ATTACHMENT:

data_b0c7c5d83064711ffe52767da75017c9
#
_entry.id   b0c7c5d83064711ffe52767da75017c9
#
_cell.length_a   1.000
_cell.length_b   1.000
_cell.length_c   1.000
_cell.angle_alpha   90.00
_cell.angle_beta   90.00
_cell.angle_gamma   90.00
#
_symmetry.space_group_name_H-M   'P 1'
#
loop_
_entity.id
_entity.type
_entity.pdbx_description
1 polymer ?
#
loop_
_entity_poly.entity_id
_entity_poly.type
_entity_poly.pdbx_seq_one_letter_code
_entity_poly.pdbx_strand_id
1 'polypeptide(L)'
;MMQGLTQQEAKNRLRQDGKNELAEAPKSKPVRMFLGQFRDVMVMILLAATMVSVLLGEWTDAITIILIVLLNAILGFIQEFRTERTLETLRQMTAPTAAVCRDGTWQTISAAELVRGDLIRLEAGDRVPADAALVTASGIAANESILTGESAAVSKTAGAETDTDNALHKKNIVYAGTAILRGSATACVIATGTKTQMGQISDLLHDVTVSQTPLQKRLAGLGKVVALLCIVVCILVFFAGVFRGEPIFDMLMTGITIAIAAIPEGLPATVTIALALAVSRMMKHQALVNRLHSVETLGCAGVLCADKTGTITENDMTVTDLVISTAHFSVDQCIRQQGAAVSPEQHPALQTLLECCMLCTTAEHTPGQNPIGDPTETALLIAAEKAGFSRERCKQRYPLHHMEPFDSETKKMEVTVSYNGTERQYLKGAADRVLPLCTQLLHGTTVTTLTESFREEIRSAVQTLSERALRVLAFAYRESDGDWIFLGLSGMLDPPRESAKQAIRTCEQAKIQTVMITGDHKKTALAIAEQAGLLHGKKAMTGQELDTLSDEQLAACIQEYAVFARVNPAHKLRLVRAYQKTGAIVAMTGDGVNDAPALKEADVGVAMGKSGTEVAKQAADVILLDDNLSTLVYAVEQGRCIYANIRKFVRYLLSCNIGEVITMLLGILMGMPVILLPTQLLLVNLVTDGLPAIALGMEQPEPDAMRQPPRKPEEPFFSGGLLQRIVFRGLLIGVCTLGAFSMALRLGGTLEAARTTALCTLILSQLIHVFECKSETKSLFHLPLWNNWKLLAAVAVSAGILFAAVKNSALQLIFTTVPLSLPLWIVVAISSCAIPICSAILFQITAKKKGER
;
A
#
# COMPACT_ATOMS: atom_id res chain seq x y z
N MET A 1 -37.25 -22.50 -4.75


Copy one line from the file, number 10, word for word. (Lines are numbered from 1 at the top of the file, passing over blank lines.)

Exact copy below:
_cell.angle_gamma   90.00